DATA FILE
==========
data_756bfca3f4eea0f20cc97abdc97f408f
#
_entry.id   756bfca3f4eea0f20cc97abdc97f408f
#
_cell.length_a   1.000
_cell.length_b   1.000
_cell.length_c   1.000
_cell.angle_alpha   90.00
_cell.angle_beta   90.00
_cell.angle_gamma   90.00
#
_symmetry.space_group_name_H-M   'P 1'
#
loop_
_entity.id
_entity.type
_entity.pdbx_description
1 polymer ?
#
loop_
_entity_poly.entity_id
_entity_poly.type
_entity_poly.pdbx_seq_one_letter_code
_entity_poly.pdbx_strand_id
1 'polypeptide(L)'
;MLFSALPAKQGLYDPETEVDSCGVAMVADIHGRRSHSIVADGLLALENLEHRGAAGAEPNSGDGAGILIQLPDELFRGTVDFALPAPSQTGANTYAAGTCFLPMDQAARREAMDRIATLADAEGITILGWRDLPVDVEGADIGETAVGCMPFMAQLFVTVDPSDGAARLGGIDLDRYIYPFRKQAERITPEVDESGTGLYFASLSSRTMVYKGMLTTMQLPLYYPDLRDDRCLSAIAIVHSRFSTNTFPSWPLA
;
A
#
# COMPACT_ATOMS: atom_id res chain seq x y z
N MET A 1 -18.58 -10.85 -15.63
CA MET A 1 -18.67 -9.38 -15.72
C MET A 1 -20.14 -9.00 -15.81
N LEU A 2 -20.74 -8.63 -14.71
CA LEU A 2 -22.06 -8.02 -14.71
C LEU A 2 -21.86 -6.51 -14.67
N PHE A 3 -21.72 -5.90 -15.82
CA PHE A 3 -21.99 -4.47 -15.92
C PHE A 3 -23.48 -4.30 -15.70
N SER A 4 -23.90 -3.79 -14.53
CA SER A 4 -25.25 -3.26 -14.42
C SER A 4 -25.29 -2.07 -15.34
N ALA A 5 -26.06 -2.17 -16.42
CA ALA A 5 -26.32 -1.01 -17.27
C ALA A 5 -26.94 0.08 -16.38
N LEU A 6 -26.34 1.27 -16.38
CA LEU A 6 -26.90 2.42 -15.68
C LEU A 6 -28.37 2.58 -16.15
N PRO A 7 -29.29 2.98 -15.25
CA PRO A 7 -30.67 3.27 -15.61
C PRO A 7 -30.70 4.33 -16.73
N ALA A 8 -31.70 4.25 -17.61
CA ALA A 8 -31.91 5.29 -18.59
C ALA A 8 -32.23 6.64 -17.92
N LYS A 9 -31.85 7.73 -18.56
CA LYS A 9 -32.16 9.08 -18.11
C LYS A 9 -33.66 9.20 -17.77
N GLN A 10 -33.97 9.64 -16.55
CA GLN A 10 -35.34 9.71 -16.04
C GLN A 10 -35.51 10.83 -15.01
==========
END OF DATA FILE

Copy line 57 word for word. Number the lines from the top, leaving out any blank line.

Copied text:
C LYS A 9 -33.66 9.20 -17.77